Wednesday, March 25, 2009

It Must Have Been Love, But It's Over Now

Until this twilight of the idols, banks were deified, for all practical purposes: their "mysterious ways" wondered at, offerings made for their inscrutable pleasure, their benedictions needed to proceed with any investment larger than a pot pie or a plasma screen. The church may have blessed your marriage, but the bank blesses your starter home.

Also like their numinous antecedents, such institutions are immortal. Jupiter no more disappeared under Emperor Constantine than Was Mutual vanished into JPMorgan Chase. (Never mind that Jupiter was the Roman edition of Zeus.) Jupiter, like assets and acolytes, was merely converted.

I took the crapshot above with a cell phone in October 2008. (Please forgive my violation of prohibitions on portraying the divine. I don't think this one can fight back much anyway.) In times thought more primitive, its condition shown here could have been taken as an omen.

Oddly the artifacts of this bockety religion continue to have their power, even during the comas of their principals. One uses credit cards from nominally defunct institutions to buy groceries that are no less real. Bills continue to arrive and be paid, or not as the case may be. Most interestingly, you continue to live in your house/condo/apartment, operate your business, drive your careven though another Master's hand makes all that possible.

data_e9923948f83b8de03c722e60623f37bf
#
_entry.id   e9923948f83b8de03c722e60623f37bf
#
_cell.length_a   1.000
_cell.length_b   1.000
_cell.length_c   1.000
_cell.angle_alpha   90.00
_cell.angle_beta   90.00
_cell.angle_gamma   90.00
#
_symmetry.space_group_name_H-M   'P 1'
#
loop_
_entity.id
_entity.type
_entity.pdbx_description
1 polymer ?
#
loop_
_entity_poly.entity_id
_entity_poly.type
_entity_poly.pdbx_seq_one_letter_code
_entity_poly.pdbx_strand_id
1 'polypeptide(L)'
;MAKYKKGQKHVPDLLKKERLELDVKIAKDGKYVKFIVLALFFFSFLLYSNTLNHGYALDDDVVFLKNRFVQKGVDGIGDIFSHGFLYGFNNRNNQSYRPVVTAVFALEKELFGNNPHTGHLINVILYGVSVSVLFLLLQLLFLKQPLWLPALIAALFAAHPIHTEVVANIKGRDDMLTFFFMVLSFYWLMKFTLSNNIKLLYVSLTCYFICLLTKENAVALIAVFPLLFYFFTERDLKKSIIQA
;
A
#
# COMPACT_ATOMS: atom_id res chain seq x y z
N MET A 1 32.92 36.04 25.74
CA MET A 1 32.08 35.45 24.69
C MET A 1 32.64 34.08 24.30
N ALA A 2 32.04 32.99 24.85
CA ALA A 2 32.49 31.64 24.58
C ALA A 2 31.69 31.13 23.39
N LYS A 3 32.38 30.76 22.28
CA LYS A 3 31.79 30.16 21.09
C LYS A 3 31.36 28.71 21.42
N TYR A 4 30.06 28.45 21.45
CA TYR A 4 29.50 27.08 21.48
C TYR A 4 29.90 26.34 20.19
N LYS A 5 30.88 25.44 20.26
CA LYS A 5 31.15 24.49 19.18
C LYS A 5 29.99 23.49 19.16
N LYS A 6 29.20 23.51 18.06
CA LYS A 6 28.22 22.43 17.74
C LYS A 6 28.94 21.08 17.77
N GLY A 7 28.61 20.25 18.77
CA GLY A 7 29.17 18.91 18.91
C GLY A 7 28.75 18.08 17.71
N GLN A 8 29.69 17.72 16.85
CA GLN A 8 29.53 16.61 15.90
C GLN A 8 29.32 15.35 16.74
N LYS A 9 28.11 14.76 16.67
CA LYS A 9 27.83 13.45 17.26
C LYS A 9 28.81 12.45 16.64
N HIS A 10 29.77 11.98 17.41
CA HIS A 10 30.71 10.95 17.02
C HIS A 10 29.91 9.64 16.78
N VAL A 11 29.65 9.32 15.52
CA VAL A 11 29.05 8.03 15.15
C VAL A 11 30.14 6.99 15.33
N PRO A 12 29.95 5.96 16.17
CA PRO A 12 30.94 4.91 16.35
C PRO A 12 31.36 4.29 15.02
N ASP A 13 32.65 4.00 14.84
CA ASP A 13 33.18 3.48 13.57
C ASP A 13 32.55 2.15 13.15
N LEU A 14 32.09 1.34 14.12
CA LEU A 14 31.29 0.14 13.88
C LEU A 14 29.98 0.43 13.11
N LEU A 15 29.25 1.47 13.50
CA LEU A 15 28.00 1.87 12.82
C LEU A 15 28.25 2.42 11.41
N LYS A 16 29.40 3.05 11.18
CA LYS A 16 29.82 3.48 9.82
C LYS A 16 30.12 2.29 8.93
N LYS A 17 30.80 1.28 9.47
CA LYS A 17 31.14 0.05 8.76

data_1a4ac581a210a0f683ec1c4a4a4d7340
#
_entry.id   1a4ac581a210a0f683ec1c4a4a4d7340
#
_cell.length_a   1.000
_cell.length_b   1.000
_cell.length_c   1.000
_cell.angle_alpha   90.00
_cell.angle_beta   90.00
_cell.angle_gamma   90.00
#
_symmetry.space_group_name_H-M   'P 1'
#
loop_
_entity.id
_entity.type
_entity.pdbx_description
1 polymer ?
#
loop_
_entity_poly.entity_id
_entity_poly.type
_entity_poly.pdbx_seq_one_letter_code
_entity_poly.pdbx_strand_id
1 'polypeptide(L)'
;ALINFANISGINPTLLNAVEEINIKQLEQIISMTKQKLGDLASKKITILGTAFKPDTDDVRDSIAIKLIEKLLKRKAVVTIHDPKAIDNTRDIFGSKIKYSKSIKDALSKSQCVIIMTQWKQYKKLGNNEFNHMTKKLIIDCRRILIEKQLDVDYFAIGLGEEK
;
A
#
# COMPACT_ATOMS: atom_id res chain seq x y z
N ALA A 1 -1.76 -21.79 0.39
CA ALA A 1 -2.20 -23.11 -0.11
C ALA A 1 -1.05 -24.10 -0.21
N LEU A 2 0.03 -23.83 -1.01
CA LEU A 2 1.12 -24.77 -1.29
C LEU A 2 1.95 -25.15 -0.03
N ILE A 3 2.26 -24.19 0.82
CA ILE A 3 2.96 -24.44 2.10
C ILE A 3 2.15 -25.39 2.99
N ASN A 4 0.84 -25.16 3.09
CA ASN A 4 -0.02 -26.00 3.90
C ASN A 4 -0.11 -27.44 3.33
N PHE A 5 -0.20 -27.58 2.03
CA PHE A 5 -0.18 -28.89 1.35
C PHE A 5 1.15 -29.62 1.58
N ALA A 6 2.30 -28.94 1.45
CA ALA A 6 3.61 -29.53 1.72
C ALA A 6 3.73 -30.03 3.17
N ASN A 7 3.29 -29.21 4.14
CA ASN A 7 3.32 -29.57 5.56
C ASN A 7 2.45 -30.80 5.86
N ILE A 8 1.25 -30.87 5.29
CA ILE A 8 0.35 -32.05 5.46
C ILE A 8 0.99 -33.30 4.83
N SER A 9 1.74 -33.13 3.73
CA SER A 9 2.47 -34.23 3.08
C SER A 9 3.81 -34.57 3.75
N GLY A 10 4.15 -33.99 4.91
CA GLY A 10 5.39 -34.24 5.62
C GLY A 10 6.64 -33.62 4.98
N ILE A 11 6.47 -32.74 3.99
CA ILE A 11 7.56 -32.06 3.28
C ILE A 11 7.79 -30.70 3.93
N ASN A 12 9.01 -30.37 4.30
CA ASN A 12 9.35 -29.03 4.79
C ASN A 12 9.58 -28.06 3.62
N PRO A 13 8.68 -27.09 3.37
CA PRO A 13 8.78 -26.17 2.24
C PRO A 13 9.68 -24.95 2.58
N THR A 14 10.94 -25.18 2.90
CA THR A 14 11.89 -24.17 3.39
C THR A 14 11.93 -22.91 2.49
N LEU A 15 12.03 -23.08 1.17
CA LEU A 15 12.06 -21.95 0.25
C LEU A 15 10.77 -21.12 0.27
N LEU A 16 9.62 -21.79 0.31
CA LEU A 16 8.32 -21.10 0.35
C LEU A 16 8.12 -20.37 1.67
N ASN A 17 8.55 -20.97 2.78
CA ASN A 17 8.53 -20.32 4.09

Take the Aya Sofia in Istanbul as an example of how a holy power's emblem changes, but its substance remains omnipresent. [Below: You can see the Byzantine relics in the dome above, the Muslim relics just below it and the museum's own prosaic artefact of scaffolding in the foreground right.] Originally built as a Byzantine church, this stunning edifice was convertedthat word againto a mosque with the Ottoman conquest of Constantinople. Subsequent to that it became a museum, removed from religious vicissitudes by the arch-secularizer Atatürk.

Yet his name, assumed as all of Turkey's surnames are, translates as "Father Turk." If "_________ [your god here]" is the father, then even this most awe-inspiring of buildings does not leave the Father's hand when it becomes a museum in a secular republic sired by the father to end all Fathers.

Lots of abstract things collapseempires, economies, ideals. But if they exert a power over our minds and lives comparable to that of the divine, what happens when we use their paraphernalia without knowing to whom we offer obsequies?

Maybe if you use a credit card to tithe to a church, both bank and church would explode. It would be like crossing the streams in "Ghostbusters."

It was mutual. Now it's homoiousian.